Here's a link the article itself for more terrifying info.
So, if I've got this straight, we are close to building a weapons system with the power of nuclear weapons, but none of that annoying fallout and radiation?
When Skynet becomes sentient, these are the weapons it will use.
Now, I am aware that the nominating committee for the Emmy's are roughly analogous to the Oscar folks; namely old as the hills. But still, you think they could pull their collective heads out of their collective rectums and get with the program just once.
The Wire is not nominated for best drama series.
Okay, okay, it's not everyone's cup of tea, I get it, but how many "best of" lists does a TV show have to be on before the body responsible for recognizing excellence in TV gets their shit together and recognizes some gee-dee excellence?
The nominees in this category are:
All good, worthy choices. But wait; Boston Legal? Boston Legal? No one I know watches that show. You know why? Because if you've seen any other David Kelly show from Picket Fences forward, you've seen that exact show over and over.
Now, I'm not saying The Wire has to win. But over five seasons, it has been acclaimed as an absolute masterpiece. It's a complex, rich, satisfying, mesmerizing drama that superbly examines urban life in America like no other show ever has. This is not just my opinion. It's been on countless top ten lists over its five year run.
So, maybe a shout out, one time, would be nice. If we don't recognize and reward challenging, quality shows, why should anyone make them?
Don't even get me started on Battlestar Galactica.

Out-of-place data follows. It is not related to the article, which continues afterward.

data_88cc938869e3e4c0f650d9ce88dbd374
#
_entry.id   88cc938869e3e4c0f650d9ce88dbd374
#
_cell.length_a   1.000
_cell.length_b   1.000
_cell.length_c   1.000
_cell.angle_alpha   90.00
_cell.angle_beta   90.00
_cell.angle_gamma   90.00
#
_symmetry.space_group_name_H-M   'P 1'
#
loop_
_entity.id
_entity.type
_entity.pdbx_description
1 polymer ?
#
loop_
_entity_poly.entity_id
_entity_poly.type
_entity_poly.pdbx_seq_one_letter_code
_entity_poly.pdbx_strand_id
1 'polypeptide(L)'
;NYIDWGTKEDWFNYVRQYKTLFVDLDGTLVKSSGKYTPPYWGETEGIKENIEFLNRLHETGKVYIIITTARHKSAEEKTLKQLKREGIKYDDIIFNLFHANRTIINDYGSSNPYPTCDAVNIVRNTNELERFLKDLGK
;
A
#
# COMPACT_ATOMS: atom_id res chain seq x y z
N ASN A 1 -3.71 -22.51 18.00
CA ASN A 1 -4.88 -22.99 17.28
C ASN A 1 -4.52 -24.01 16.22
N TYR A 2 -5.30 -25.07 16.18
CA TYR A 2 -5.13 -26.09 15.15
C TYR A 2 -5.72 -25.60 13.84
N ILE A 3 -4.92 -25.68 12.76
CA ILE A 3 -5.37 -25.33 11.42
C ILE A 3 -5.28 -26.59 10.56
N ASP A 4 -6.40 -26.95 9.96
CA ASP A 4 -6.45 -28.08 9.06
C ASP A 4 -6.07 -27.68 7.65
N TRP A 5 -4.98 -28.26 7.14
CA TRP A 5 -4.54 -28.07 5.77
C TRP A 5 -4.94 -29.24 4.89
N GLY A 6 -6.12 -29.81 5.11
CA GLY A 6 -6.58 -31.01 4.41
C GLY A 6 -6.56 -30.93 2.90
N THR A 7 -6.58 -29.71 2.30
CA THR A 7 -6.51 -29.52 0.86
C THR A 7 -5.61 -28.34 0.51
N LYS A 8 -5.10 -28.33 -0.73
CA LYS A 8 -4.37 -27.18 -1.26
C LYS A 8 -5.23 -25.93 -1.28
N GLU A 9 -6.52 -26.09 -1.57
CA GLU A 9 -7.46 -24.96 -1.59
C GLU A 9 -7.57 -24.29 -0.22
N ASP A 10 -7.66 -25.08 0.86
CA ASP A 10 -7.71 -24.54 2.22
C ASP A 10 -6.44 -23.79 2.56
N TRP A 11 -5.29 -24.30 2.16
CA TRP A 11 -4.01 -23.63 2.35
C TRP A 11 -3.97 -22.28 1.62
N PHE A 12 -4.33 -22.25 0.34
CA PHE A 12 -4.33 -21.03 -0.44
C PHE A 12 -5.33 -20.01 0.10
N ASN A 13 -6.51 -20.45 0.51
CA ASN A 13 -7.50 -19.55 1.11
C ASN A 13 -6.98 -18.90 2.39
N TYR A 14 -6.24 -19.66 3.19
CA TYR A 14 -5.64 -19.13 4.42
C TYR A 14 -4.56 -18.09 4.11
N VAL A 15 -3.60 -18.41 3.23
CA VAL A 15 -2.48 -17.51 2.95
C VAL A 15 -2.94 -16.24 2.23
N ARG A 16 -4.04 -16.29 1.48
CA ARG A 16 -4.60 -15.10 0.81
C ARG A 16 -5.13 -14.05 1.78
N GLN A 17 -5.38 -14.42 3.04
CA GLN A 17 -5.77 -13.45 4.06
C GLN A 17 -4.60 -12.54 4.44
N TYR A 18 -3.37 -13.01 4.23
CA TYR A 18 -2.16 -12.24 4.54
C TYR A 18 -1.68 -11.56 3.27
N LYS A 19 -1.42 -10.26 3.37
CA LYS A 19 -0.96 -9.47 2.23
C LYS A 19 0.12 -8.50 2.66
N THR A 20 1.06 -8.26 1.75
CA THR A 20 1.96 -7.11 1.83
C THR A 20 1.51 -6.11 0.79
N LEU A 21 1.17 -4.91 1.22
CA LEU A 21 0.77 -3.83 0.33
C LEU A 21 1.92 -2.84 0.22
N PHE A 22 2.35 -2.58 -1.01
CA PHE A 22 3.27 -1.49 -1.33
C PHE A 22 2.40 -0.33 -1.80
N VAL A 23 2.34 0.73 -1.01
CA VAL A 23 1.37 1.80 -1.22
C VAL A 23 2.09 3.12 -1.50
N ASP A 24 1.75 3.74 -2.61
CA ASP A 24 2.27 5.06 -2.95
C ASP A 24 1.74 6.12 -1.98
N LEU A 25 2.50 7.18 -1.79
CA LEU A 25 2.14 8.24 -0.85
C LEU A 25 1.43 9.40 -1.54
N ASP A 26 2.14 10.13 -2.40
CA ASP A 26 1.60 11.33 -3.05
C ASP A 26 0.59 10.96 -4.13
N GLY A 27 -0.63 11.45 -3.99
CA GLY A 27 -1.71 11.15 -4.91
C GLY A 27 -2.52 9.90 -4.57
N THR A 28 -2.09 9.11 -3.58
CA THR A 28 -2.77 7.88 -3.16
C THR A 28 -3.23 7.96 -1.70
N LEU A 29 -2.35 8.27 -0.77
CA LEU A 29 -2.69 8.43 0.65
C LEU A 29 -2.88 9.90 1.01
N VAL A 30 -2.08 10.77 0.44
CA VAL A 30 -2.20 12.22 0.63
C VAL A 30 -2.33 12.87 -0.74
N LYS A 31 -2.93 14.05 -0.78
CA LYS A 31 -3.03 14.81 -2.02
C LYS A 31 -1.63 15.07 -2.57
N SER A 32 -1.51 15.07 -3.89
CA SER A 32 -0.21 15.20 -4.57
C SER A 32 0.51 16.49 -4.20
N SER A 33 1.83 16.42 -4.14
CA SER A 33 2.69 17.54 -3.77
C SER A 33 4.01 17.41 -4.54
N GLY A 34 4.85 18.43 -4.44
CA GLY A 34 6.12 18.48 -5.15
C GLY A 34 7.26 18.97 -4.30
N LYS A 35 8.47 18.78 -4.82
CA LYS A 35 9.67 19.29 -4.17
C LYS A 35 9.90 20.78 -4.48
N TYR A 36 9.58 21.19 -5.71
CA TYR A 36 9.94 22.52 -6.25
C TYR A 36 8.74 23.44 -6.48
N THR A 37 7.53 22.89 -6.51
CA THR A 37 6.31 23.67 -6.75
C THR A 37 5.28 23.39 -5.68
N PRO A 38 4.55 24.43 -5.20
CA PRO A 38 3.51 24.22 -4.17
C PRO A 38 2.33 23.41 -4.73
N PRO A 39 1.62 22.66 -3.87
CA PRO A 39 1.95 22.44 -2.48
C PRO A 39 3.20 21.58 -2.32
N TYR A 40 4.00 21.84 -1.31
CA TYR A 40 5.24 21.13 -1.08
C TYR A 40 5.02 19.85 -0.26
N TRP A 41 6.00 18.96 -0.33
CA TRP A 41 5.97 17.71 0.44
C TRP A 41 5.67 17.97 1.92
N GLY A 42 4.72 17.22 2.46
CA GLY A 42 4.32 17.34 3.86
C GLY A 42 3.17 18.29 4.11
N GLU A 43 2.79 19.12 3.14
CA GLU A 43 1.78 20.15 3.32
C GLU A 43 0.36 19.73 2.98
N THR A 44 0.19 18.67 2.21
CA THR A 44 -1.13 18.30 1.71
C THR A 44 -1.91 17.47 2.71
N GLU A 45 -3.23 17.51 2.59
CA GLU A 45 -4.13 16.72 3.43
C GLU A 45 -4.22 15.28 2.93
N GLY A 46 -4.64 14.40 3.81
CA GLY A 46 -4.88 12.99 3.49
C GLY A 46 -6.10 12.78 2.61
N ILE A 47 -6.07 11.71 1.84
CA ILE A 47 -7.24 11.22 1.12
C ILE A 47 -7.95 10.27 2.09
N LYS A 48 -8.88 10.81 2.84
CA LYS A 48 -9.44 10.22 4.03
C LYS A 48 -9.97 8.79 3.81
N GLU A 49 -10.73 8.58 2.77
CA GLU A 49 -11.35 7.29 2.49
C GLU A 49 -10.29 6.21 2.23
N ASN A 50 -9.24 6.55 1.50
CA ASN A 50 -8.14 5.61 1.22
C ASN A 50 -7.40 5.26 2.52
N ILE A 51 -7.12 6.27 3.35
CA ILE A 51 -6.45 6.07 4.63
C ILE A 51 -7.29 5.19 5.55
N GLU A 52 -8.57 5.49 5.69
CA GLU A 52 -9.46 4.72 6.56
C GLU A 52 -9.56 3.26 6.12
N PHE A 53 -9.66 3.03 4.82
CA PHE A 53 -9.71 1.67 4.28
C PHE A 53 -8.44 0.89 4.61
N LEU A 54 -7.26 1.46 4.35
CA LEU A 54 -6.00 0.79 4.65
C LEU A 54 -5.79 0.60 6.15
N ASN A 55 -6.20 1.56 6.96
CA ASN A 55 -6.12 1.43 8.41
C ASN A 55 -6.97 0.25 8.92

Wednesday, July 16, 2008
I'm stunned and manage to sputter, "Yeah."
She nods and smiles and says, "Cool."
Two things hit me after this exchange. One, it's a miracle I ever managed to string together enough wit to ensnare my wife, and two, the nerd revolution continues.
Not in a Revenge of the Nerds, pocket-protector, socially maladjusted, virginal sense. That kind of viewpoint is so 20th century.
Nope, I'm pleased to report that in the 21st century, nerds are no longer consigned to the basements of their parents or the "computer labs" at school, where they toil away transcribing Monty Python routines and writing slash fiction where Seven of Nine goes down on Dax. Which Dax? doesn't matter, my friends, doesn't matter.
Now, nerds seem to be in charge of all the stuff formerly run by "cool" people. We have our rock stars (Thom York from Radiohead, Ben Gibbard from Death Cab), TV producers (the entire production team behind Lost), actors (Michael Cera, Elijah Wood, Ellen Page are all kindy geeky), billionaires (uhhh, pretty much every billionaire in the tech industry).
In short, be prepared, all you assholes who used to lock me in my own locker in high school, I have seen the future and it is us.
So, from here on out, I'll be blogging all sorts of things related to the geeky and nerd-like, from new technology to cool music and film and TV. Hopefully I'll be entertaining while doing so.
I'm not doing action figures, though. Seriously, gotta draw a line somewhere.